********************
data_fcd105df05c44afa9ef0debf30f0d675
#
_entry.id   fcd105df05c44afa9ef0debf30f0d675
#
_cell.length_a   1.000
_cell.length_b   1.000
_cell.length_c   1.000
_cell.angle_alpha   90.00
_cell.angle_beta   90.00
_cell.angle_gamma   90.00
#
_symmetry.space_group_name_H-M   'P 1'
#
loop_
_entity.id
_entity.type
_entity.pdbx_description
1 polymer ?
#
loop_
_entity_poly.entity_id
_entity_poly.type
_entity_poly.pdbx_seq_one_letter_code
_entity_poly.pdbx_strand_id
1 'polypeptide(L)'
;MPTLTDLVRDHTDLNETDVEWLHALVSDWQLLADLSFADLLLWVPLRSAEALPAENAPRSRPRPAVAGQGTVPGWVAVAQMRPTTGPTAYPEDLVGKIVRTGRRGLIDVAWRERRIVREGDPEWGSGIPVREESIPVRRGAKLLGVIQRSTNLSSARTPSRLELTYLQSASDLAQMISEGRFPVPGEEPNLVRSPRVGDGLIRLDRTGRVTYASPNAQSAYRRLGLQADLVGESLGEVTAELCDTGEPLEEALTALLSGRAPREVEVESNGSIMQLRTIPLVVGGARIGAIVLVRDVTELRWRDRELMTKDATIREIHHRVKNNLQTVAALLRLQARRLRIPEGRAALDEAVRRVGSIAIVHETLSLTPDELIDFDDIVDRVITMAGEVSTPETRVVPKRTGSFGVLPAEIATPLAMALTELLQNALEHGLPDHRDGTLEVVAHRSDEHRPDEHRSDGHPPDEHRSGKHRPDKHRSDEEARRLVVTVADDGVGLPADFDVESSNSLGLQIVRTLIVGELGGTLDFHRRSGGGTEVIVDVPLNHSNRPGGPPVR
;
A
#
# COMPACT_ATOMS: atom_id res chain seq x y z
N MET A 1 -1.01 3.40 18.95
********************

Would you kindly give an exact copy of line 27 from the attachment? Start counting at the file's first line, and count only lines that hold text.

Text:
;